Sustainability is becoming core to big business. CSIRO’s Chief Scientist, Professor Bronwyn Fox, is concerned that Australia is at risk of being cut out of global supply chains if we cannot provide evidence of reducing our carbon emissions. She seeks to leverage our mining sector’s use of digitisation, automation, and control for on-shore manufacturing, creating a suite of technologies that change the way we think about time and space.
According to Dr Anita Hill, CSIRO’s Chief Research Scientist, “There are several impressive factors about Professor Fox. Her ability to communicate, inspire, and advocate for science is evident not only from the ecosystem that she has been able to create and fund but also from her presentations, several of which are available on YouTube as TEDx talks or interviews. She provides audiences of any background a vision of the future and one where Australia is designing and manufacturing the lightweight materials of future mobility (flying cars, hyperloops). She is a role model for STEM and for supporting high tech companies in Australia. She is recognised internationally, and uses her networks to Australia’s advantage.”
Every year, final year PhD candidates present their doctoral studies to the Royal Society of Victoria, competing for four Prizes that recognise excellence in Victoria’s young scientists. Eight finalists present under the four categories: Biological Sciences, Biomedical & Health Sciences, Earth Sciences, and Physical Sciences. While the format of delivery was different this year, participants rose to the challenge to deliver engaging and informative videos for National Science Week. From chicken sexing to neutron stars, all finalists’ presentations are summarised here, with links to their video presentations and the full proceedings as broadcast on the night via Facebook Live.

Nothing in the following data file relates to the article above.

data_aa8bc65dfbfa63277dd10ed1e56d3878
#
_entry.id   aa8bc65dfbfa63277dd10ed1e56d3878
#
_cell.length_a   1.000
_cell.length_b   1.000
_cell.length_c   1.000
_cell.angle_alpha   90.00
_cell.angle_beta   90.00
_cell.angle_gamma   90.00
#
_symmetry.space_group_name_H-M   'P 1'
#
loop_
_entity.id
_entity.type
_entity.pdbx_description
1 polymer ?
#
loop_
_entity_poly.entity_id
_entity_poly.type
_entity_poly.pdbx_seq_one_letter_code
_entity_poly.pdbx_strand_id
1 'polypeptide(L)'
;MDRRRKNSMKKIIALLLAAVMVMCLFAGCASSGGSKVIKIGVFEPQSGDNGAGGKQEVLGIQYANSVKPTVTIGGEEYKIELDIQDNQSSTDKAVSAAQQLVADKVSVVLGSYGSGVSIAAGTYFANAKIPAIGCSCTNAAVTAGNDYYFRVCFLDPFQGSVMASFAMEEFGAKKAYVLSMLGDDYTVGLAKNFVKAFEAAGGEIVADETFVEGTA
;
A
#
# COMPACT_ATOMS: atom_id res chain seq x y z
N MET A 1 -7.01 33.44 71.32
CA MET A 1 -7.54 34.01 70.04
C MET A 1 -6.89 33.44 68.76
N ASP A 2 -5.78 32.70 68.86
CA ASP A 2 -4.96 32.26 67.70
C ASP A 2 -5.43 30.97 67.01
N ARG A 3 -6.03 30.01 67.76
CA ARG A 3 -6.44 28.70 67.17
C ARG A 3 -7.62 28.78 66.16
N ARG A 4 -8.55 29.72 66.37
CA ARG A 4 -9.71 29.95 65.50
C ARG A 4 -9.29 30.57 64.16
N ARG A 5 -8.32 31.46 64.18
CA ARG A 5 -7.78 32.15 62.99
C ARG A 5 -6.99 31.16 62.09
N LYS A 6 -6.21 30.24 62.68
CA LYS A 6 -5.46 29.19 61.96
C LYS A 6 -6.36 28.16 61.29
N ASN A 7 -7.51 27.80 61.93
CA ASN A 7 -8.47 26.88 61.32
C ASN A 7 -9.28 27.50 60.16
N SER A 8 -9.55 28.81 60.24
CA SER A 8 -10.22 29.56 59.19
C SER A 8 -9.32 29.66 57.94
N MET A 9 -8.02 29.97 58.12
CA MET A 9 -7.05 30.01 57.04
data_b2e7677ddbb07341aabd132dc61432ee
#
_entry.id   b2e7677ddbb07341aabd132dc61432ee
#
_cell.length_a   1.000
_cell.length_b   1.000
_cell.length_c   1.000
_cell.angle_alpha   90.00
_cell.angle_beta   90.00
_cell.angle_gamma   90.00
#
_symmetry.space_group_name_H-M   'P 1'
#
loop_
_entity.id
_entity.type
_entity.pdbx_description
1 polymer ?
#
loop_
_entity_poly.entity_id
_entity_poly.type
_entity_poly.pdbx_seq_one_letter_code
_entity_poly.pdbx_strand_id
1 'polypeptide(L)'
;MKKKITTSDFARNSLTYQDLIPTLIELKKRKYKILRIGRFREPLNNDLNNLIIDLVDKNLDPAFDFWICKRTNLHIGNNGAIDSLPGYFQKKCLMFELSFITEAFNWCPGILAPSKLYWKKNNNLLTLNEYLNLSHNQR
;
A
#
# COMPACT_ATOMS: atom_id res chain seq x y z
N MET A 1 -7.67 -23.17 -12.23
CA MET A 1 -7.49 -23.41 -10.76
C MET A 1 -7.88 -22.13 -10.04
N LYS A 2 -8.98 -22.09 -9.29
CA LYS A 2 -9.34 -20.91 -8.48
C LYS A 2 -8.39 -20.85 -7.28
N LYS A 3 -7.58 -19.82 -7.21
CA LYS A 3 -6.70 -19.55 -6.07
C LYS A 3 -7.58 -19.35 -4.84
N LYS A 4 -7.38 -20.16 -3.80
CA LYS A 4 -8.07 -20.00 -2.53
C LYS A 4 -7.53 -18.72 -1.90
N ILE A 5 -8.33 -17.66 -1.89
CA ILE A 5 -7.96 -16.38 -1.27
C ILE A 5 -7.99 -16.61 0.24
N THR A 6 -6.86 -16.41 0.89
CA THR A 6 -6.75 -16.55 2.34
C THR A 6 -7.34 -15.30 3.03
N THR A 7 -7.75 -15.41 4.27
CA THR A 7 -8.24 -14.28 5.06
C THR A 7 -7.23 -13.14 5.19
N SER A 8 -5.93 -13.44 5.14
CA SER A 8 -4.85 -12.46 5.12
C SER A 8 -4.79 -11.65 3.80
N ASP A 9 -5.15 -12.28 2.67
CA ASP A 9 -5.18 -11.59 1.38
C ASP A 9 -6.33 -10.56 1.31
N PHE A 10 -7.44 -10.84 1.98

In a collaboration between researchers, the government, and production manufacturers, materials can be recycled and reformed into new products. We talk about three R’s: reduce, reuse, and recycle. Professor Veena Sahajwalla offers a fourth: reform. Instead of shipping waste offshore, we could be harvesting the high value materials in our waste. Each year, 50 million tonnes of e-waste is produced globally. In Australia, fewer than 1.5% of the 4 million computers sold a year are recycled. The total value of the resources embedded in them approximates $70 billion.